The SF-E902 Air Wal is for light exercise only. If you want to increase the resistance in order to get a more intense workout, you’ll have to get a different model.
It can get pretty squeaky, but that you can fix this with plenty of grease.
The stomach pad may limit the range of motion and push your center of gravity backward. If you constantly feel like you’re about to fall backward when using the machine, you can remove this pad.
WHY WE LIKE IT
Besides being the best foldable elliptical we’ve seen, this is also the lightest, cheapest elliptical on our list. It also has the longest stride which can accommodate tall and short people. To summarize, there really is not much not to like about the Sunny Air Walk when you consider its ultralow price.
The Schwinn 411 is a luxury elliptical with a lot of bells and a few whistles. It’s a front-drive machine with an 18-inch stride, the longest of any resistance-based model on our list.
The upper-body workout handles and the stationary grips are loaded with contours. This allows you to change up hand positions regularly when your wrists get tired. There are transportation wheels and balance stabilizers on the bottom and pulse sensors and a high-contrast LCD on top.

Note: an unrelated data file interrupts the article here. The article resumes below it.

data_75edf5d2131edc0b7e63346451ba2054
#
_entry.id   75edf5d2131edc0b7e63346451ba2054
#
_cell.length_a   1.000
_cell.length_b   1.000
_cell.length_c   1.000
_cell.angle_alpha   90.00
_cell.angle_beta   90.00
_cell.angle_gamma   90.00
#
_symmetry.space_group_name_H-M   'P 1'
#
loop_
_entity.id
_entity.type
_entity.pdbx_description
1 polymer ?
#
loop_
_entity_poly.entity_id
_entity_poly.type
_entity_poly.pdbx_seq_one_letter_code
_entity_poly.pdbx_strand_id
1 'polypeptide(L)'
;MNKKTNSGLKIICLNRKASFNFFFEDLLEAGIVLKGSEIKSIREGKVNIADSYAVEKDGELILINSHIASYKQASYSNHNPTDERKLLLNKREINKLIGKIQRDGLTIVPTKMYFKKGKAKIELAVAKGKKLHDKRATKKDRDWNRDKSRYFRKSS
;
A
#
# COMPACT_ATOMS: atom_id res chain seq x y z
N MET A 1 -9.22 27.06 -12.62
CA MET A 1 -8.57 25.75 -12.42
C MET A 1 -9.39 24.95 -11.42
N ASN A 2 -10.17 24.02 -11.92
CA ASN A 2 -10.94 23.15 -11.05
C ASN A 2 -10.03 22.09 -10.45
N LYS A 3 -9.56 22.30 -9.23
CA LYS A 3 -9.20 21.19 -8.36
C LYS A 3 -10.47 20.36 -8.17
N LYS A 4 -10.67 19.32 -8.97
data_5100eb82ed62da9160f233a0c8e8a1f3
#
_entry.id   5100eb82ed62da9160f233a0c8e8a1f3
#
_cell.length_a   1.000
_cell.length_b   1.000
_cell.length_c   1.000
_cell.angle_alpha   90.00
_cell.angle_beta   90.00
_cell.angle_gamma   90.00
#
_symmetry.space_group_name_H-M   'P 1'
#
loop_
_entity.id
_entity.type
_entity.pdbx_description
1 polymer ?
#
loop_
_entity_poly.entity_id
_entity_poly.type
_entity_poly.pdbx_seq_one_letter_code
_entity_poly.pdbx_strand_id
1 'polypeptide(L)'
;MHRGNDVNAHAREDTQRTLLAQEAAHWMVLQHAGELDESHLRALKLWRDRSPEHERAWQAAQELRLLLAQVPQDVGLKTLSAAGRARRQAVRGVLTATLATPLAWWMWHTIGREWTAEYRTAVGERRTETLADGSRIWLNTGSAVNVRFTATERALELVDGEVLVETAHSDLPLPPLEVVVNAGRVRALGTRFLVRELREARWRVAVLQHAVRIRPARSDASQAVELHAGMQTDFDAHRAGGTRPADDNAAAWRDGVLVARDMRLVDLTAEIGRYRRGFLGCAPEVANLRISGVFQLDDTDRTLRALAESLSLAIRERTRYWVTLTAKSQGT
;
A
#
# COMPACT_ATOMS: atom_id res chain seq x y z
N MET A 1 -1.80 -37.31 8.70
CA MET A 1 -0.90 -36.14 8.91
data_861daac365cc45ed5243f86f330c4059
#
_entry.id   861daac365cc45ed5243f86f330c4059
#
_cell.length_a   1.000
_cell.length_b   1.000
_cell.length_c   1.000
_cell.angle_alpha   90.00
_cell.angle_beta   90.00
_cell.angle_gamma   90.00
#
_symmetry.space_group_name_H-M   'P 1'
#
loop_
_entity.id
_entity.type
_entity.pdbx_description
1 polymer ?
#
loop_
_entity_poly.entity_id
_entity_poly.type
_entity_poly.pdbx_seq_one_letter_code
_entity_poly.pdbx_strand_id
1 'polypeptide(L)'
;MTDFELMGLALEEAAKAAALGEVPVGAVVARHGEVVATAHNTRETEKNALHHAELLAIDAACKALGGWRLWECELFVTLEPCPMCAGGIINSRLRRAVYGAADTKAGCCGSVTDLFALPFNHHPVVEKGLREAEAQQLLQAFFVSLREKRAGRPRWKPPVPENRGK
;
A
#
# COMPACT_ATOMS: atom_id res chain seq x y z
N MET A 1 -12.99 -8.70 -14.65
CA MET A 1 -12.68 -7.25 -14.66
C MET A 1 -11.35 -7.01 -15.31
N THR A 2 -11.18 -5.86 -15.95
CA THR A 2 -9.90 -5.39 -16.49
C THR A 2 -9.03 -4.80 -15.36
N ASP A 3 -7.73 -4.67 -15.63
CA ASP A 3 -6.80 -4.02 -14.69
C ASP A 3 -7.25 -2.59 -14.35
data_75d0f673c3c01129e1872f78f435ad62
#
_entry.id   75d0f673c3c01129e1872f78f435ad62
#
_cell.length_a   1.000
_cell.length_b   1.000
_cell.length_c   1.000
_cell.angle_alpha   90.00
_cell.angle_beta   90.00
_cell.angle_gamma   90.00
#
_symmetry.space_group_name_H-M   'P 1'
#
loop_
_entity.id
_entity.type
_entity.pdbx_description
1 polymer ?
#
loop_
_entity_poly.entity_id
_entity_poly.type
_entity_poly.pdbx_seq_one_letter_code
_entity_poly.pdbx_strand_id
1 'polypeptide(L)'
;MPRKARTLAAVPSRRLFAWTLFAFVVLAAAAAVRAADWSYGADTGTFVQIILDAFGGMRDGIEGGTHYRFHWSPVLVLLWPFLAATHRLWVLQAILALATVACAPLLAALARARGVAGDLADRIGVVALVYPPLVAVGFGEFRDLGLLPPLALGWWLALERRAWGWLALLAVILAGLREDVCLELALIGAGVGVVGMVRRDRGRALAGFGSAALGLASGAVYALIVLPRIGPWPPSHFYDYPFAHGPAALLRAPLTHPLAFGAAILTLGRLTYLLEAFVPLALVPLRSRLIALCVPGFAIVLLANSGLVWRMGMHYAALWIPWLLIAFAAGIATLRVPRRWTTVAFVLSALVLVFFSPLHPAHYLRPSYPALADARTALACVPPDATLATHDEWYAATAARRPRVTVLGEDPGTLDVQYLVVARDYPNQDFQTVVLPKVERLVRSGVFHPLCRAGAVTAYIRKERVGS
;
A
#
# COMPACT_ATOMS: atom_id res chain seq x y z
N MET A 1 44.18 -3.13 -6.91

Schwinn’s Explore the World and Run Social apps connect your phone to this machine via Bluetooth. They let you explore scenic routes displayed on your phone screen as you stride. They also let you track and compare your workouts with other users.
The Schwinn 411 model, is similar to Schwinn’s A40. The A40 is a bigger and heavier machine which has a slightly shorter stride (17.5″ compared to the 411 model 18″ stride). The A40 also has half as many resistance levels.
The 411 is 54 inches long, 24 inches wide and 62 inches tall. The pedal height is a maximum of 17 inches.
It weighs 100 pounds and can take users weighing up to 300 pounds.
This trainer has 16 levels of resistance, twice as many as the other adjustable machines on our list.
The Scwinn 411 elliptical is the heaviest, most expensive machine on our list. Luxury comes at a price.
WHY WE LIKE IT
We like the comfort and precision of the Schwinn 411. The large pedals, multiple hand grips and large stride make workouts as smooth and painless as possible. The extra levels of resistance let you find the exact amount to fit your level of fitness.
It’s true that Schwinn 411 isn’t cheap, at least not compared to the other options here, but Schwinn are well known for making excellent ellipticals and exercise bikes.
Exerpeutic Heavy-Duty Elliptical with Bluetooth App Tracking
The Exerpeutic is a heavy-duty elliptical which has the highest maximum weight capacity of 300 lbs or 136 kg. It uses a rear-drive flywheel which encourages an upright posture.
It’s more expensive than the previous ellipticals that we reviewed here, but it comes with a lot of fun extra features, including Bluetooth capability and its own exercise app.
It also comes with movable arms for an upper-body workout and stationary handles with heart rate sensors. The phone holder right under the LCD monitor is another nice detail. It lets you keep your mind distracted as you exercise your body.